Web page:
Jean B Jaunay | François M Jaunay | Louis B Jaunay | Frank C Jaunay | Robert JC Jaunay | Frank JC Jaunay

Louis Brunet Jaunay 1816–1887

lbjA small marque The story of Louis Brunet Jaunay 3

His holdings at Aÿ should have given Louis Brunet an outstanding source of top quality grapes independent of the vignerons. In normal business practice this would have been considered a very astute, if un-champagne like, move. Unfortunately this investment was also to play a role in the demise of L Jaunay & Co. as the disease, phylloxera, had arrived from California and was threatening to devastate the vineyards of Champagne in the late 1880s. Strangely enough the phylloxera blight did not arrive until late in the century but the vineyards had to cope with a new disease which arrived with the phylloxera free vines from the United States. Planosphora viticola, or plain mildew was imported with the new stock and reached the Champagne area in 1885 and while not as devastating as phylloxera was to be, it certainly took its toll on the growers of the day.

The short Franco-Prussian War from 19 July to the surrender of Napoléon III and the army on 2 September and the final lifting of the siege on Paris by its capitulation in the following January was not witnessed by Annie who died in April 1870 at the age of 47 years. Louis Brunet wrote to his sister in June 1871 after a business trip to Germany and reported on the repatriation of French prisoners of war and the associated German victory celebrations as the occupying troops came home following the implementation of the severe treaty terms imposed on the country which saw the neighbouring Alsace and Lorraine districts lost to Germany. The whole of France was in mourning over the humiliation and citizens corresponded in black bordered paper.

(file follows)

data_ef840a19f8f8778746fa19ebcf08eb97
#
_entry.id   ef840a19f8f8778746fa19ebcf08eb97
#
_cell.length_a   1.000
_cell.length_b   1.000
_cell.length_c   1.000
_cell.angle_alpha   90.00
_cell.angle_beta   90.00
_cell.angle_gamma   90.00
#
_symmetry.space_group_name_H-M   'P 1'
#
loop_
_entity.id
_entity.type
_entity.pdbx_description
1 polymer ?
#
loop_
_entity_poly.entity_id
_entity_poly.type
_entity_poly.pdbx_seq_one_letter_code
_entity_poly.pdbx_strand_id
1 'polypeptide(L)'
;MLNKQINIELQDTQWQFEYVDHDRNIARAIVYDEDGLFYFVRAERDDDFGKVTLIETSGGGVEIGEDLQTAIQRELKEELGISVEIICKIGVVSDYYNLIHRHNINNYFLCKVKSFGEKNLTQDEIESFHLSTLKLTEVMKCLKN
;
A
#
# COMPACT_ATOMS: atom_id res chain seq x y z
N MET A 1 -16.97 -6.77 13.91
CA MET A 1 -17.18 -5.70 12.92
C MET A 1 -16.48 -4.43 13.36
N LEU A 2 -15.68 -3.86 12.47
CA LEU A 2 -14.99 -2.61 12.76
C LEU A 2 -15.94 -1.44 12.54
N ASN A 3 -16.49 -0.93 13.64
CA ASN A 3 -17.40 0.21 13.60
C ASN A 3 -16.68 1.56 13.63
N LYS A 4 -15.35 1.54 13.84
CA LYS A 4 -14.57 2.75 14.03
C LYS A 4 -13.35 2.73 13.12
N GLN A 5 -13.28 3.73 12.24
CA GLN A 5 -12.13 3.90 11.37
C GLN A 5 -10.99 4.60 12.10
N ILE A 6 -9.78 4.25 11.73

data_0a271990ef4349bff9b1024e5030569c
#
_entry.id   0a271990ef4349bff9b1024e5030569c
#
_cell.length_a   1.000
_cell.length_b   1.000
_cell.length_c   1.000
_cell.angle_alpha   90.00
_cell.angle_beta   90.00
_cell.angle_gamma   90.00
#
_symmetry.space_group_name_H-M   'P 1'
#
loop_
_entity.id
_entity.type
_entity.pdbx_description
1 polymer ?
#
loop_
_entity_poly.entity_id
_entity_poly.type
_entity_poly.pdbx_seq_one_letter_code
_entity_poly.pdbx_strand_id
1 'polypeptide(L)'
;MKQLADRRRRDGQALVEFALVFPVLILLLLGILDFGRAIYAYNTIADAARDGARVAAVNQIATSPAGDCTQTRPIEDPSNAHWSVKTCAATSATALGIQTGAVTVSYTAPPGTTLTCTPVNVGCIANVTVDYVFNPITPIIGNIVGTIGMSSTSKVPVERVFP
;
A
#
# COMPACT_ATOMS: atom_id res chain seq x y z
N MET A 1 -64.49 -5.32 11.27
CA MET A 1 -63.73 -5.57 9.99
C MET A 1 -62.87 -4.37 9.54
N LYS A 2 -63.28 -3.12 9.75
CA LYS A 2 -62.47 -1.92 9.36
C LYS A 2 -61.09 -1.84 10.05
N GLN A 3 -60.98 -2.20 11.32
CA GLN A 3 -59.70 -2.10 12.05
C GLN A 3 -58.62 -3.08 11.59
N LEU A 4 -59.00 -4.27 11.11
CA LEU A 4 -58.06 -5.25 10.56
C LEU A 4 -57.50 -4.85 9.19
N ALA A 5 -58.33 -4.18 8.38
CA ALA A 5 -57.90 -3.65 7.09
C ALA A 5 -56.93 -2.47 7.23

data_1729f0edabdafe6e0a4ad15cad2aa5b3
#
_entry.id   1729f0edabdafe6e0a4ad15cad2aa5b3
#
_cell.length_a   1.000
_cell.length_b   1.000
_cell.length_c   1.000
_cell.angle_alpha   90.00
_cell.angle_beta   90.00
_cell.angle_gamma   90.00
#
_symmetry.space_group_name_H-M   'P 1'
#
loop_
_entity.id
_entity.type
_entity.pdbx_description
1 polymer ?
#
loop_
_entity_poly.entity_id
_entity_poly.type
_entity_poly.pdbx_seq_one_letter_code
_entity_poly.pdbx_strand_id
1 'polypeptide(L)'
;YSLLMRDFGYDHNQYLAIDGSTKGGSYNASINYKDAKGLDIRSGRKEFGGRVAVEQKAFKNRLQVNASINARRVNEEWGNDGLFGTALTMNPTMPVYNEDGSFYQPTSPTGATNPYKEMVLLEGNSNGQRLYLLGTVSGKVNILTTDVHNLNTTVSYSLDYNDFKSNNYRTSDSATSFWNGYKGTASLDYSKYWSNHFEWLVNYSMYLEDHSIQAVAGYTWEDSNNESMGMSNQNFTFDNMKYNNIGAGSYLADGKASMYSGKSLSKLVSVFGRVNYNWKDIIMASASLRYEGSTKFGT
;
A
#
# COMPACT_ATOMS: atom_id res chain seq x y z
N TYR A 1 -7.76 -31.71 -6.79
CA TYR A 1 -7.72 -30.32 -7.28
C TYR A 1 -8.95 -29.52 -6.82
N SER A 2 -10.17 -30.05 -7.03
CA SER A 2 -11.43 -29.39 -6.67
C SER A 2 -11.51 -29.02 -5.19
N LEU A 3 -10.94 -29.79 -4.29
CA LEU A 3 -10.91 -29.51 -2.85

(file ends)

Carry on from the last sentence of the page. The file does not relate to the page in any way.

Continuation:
After Anne's death in April 1870 from of breast cancer, Louis sold Association Vinicole de Champagne and formally founded his own House, L Jaunay & Co, which he established in rue de la Justice at Reims while he lived in 10 rue de la Grue.

In his final years, Louis almost lost his sight to cataracts. An operation at Metz was unsuccessful. He spent several winters at Nérac in the warmer south-west region of France.

Louis Brunet [pictured in 1868] died at the Krug home, 1 rue Coquebert on 9 March 1887 shortly after handing control of the business to his elder son, Frank, who had married within the last six years and thus fulfilled his father's requirement and had joined the company in a management role.

Both sons migrated to Australia. The younger, leading the way and living in Melbourne, Sydney and Amberley and Frank Cunningham followed in 1894 to South Australia.


Adapted and updated from: Graham Jaunay, Première Qualité. The story of the Jaunay family in the 19th century, Adelaide 1994

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